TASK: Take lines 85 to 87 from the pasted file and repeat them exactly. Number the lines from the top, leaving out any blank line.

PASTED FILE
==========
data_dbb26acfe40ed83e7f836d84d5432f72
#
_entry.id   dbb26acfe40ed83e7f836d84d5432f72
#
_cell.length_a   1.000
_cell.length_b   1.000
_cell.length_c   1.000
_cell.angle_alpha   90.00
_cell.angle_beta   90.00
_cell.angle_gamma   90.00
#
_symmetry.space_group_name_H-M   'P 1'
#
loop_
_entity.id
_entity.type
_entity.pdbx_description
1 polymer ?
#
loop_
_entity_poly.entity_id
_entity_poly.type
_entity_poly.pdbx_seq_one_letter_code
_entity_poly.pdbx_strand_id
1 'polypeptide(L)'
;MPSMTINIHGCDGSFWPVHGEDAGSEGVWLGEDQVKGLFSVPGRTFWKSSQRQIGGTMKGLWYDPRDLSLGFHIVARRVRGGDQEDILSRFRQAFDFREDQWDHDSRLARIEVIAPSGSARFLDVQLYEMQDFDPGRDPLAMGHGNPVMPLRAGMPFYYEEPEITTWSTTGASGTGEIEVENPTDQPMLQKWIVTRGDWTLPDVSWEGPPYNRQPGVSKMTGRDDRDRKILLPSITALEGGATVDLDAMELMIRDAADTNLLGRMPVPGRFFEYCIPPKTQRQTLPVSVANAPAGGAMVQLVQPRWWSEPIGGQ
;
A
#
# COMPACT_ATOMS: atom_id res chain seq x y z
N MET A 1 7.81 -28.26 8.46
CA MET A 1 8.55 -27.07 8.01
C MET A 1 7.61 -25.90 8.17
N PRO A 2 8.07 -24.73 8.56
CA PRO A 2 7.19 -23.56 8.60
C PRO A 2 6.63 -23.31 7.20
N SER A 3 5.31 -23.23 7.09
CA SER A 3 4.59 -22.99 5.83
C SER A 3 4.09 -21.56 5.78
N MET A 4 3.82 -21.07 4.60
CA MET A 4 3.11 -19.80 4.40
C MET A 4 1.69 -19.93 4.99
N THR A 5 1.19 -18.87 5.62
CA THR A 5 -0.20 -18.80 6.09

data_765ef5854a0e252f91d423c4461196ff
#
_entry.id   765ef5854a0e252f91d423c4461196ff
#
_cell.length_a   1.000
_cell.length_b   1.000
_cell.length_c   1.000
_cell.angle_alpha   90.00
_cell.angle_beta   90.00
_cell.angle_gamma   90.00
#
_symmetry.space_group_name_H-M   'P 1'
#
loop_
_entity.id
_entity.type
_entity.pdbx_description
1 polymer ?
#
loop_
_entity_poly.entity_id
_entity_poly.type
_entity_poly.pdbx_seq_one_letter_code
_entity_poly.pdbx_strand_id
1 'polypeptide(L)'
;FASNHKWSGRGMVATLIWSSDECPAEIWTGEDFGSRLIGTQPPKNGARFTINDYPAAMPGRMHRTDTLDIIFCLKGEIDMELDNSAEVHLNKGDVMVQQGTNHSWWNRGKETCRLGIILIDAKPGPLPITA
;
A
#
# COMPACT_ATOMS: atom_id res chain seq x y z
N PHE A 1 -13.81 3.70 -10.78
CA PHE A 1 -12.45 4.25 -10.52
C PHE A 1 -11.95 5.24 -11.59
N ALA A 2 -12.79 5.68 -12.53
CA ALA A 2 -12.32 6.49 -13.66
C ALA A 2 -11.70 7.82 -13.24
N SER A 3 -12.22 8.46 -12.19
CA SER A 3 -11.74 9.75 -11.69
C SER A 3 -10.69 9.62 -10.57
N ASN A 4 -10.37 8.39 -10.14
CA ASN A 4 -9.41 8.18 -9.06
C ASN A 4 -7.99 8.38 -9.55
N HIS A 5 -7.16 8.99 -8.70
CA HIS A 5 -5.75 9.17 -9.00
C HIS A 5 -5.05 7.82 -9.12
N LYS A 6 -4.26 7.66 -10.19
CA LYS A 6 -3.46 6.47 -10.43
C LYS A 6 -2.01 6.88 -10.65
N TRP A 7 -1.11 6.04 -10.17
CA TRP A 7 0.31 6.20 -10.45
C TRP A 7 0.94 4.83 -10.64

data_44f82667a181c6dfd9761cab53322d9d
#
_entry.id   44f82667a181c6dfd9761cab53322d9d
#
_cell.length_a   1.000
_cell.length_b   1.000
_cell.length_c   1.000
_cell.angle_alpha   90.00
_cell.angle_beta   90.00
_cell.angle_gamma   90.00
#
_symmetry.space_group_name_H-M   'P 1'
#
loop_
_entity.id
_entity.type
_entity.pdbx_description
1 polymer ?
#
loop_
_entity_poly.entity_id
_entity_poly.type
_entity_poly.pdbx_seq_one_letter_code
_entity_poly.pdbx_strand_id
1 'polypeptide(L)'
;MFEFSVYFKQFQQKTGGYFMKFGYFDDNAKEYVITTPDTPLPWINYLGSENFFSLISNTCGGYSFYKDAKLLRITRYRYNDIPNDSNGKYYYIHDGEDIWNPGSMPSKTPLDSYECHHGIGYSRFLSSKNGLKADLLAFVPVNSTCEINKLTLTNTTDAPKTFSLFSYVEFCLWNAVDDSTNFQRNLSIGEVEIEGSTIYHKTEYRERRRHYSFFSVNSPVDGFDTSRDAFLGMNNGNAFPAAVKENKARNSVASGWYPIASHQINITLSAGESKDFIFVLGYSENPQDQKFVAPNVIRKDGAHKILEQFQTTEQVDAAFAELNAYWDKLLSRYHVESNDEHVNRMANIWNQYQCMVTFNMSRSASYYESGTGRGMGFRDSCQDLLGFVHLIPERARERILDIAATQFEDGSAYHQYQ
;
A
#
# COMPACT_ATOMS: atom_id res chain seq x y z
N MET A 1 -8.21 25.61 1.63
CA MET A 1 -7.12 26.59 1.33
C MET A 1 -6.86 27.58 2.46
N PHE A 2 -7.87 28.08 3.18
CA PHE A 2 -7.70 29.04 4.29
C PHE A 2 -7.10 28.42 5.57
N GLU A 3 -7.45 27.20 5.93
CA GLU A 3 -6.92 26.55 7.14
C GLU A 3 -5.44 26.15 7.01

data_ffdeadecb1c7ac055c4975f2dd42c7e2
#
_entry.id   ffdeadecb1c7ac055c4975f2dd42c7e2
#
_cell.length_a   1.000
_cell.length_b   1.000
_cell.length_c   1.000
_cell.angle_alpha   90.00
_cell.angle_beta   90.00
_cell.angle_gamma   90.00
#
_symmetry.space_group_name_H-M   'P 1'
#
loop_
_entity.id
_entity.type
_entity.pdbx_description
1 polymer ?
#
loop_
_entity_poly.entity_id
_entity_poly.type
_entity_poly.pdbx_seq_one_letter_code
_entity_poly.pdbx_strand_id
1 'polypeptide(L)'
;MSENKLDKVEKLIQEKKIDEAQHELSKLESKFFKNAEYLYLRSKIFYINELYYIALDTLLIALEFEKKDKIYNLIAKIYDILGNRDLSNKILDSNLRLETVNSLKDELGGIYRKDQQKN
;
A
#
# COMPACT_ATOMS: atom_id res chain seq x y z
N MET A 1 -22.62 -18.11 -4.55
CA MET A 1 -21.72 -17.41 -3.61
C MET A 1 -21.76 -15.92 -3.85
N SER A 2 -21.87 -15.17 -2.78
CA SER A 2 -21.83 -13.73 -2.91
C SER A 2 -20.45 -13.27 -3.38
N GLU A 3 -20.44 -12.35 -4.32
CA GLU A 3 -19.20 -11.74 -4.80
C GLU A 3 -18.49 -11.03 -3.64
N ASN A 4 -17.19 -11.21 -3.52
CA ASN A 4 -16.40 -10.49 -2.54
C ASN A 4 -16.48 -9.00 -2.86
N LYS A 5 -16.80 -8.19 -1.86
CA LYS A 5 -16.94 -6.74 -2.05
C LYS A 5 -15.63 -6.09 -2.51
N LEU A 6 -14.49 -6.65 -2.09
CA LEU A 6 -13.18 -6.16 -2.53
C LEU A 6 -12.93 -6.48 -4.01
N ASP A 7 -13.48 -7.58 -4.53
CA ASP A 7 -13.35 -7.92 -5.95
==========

CA ASN A 4 -9.41 8.18 -9.06
C ASN A 4 -7.99 8.38 -9.55
N HIS A 5 -7.16 8.99 -8.70